CVS Pharmacy announced that it is adding the state of New York to a growing list of states where the pharmacy chain will sell the anti-opioid overdose drug, naloxone, without a prescription. This brings the total number of states where the pharmacy chain sells naloxone without a prescription to 15.
The New York State Department of Health entered into an agreement with CVS on Thursday.
“Naloxone is a proven life-saver that counteracts the depression of the central nervous system and respiratory system, allowing an overdose victim to breathe normally,” State Health Commissioner, Dr. Howard Zucker said in an announcement. “This agreement with CVS/pharmacy will help to save lives and hopefully get people on the road to recovery.”
“We support expanding Naloxone availability and we applaud the state of New York for its leadership in the fight against drug abuse and addiction,” said Tom Davis, Vice President of Pharmacy Professional Practices at CVS to Syracuse.com.
“Naloxone is a safe and effective antidote to opioid overdoses and by providing access to this medication in our pharmacies without a prescription in more states, we can help save lives,” Davis said in a September press release announcing the expansion of states from two to 12.
States where CVS currently sells naloxone (also known as Narcan) without a prescription include: Massachusetts, Rhode Island, Arkansas, California, Minnesota, Mississippi, Montana, New Jersey, North Dakota, Pennsylvania, South Carolina, Tennessee, Utah, Wisconsin, and now New York.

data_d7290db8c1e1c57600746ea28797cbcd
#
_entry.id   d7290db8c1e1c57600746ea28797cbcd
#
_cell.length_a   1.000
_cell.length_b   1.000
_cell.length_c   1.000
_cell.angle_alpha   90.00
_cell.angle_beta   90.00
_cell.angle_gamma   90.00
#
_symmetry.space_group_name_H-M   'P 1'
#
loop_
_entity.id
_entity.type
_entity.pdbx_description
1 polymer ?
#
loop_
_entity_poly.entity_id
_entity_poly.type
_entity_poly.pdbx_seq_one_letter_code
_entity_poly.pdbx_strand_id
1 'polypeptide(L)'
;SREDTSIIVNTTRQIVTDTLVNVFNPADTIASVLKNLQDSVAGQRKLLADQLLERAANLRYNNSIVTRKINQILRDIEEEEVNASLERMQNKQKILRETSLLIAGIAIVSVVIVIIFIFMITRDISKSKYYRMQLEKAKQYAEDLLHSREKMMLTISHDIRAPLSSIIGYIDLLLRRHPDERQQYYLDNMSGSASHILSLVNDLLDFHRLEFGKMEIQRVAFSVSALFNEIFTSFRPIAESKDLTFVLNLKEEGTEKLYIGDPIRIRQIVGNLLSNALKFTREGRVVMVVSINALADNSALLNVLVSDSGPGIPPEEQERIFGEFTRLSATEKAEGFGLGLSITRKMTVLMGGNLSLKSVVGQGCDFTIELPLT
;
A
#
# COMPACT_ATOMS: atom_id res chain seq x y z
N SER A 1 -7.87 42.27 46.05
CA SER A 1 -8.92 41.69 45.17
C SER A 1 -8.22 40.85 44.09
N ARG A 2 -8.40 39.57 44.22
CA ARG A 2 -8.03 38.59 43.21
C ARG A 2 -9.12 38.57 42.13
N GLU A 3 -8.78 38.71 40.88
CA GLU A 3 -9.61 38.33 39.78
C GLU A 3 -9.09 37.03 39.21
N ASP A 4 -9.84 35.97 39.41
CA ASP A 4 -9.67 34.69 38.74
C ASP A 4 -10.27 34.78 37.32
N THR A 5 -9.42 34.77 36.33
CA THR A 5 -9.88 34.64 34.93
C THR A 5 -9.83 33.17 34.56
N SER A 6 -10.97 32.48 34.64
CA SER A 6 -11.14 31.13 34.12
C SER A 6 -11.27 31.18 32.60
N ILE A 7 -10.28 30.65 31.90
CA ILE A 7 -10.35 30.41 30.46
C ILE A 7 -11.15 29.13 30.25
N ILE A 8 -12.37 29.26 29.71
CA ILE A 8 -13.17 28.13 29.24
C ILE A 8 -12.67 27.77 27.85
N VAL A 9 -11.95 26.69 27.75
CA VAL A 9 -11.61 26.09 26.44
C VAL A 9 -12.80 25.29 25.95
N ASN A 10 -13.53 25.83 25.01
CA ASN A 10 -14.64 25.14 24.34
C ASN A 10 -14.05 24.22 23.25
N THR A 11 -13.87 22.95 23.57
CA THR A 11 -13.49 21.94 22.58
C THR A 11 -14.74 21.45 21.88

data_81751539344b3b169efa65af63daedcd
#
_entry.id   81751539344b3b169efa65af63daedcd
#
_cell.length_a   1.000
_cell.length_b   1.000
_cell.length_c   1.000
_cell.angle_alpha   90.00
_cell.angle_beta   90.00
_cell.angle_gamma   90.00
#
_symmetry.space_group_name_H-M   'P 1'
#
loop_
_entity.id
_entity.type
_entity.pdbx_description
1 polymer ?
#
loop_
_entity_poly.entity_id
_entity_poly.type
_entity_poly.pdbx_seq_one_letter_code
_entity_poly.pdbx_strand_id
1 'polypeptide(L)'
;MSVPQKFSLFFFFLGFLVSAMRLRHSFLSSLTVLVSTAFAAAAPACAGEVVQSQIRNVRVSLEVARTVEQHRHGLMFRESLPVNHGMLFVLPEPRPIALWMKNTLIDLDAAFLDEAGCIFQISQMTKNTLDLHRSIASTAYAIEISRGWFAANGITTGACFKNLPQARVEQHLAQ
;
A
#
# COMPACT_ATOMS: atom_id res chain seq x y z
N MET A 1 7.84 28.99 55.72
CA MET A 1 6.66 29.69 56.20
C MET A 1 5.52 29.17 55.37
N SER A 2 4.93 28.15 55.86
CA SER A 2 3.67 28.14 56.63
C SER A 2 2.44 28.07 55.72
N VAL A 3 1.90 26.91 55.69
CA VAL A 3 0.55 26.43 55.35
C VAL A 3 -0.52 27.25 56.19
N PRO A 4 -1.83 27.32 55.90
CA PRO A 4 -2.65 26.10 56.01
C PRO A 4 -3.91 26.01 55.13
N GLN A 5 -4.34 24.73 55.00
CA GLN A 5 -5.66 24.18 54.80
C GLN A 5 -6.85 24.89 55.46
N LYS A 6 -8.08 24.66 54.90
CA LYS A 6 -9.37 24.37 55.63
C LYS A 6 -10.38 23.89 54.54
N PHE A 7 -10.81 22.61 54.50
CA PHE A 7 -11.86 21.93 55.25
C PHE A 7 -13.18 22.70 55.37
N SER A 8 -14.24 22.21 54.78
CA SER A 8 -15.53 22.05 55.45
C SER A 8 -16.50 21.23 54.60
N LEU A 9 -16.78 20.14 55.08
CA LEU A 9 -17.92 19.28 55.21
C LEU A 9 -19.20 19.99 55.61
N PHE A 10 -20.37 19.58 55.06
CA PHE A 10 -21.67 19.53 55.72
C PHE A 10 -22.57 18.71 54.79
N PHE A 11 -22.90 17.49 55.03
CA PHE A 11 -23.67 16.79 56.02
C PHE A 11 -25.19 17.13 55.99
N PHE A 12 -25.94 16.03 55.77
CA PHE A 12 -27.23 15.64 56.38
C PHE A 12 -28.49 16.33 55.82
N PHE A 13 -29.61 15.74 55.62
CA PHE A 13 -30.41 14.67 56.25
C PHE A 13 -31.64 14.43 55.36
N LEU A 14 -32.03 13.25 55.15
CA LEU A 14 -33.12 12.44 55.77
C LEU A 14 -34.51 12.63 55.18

CVS supports expanding naloxone availability in other states and is participating in a research project with Boston Medical Center and Rhode Island Hospital to study the effects of pharmacy-based naloxone rescue kits in reducing opioid addiction and overdose deaths.
Naloxone can be delivered through an injection, and now by nasal spray, as National Pain Report reported in November.
The drug blocks the effects of opioids, including prescription painkillers and heroin, which can cause someone who has overdosed to stop breathing. It can reverse an overdose within minutes and lasts about an hour, providing crucial time for medical professionals to treat the person.
Naloxone poses no danger to individuals who come into contact with it, and has no potential for being abused. It works only if a person has opioids in his or her system, and has no effect if opioids are absent.